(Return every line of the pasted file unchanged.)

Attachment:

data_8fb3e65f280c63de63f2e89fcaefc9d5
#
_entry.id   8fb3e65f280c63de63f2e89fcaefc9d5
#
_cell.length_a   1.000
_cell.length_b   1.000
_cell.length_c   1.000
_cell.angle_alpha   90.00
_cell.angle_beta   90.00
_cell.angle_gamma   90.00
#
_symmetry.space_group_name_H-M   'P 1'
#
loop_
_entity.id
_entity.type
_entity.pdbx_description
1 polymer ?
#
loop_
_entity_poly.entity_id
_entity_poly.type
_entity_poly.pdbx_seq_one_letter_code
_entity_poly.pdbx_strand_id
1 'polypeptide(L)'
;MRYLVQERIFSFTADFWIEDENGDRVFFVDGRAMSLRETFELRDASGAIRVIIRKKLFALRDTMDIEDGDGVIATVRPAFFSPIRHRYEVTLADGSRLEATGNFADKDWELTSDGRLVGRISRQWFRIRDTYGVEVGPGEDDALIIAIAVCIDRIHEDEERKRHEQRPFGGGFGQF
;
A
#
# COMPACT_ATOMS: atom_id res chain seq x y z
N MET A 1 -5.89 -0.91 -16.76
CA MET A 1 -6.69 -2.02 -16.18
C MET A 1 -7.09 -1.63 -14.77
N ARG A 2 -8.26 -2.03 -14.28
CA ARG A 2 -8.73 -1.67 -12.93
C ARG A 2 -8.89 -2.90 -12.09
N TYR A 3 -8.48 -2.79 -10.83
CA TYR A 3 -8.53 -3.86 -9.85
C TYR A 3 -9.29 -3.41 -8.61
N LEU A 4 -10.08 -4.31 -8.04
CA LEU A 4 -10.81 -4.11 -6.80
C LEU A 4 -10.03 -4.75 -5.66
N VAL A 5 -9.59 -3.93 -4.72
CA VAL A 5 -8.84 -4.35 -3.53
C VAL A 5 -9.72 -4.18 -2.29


data_8fb3e65f280c63de63f2e89fcaefc9d5
#
_entry.id   8fb3e65f280c63de63f2e89fcaefc9d5
#
_cell.length_a   1.000
_cell.length_b   1.000
_cell.length_c   1.000
_cell.angle_alpha   90.00
_cell.angle_beta   90.00
_cell.angle_gamma   90.00
#
_symmetry.space_group_name_H-M   'P 1'
#
loop_
_entity.id
_entity.type
_entity.pdbx_description
1 polymer ?
#
loop_
_entity_poly.entity_id
_entity_poly.type
_entity_poly.pdbx_seq_one_letter_code
_entity_poly.pdbx_strand_id
1 'polypeptide(L)'
;MRYLVQERIFSFTADFWIEDENGDRVFFVDGRAMSLRETFELRDASGAIRVIIRKKLFALRDTMDIEDGDGVIATVRPAFFSPIRHRYEVTLADGSRLEATGNFADKDWELTSDGRLVGRISRQWFRIRDTYGVEVGPGEDDALIIAIAVCIDRIHEDEERKRHEQRPFGGGFGQF
;
A
#
# COMPACT_ATOMS: atom_id res chain seq x y z
N MET A 1 -5.89 -0.91 -16.76
CA MET A 1 -6.69 -2.02 -16.18
C MET A 1 -7.09 -1.63 -14.77
N ARG A 2 -8.26 -2.03 -14.28
CA ARG A 2 -8.73 -1.67 -12.93
C ARG A 2 -8.89 -2.90 -12.09
N TYR A 3 -8.48 -2.79 -10.83
CA TYR A 3 -8.53 -3.86 -9.85
C TYR A 3 -9.29 -3.41 -8.61
N LEU A 4 -10.08 -4.31 -8.04
CA LEU A 4 -10.81 -4.11 -6.80
C LEU A 4 -10.03 -4.75 -5.66
N VAL A 5 -9.59 -3.93 -4.72
CA VAL A 5 -8.84 -4.35 -3.53
C VAL A 5 -9.72 -4.18 -2.29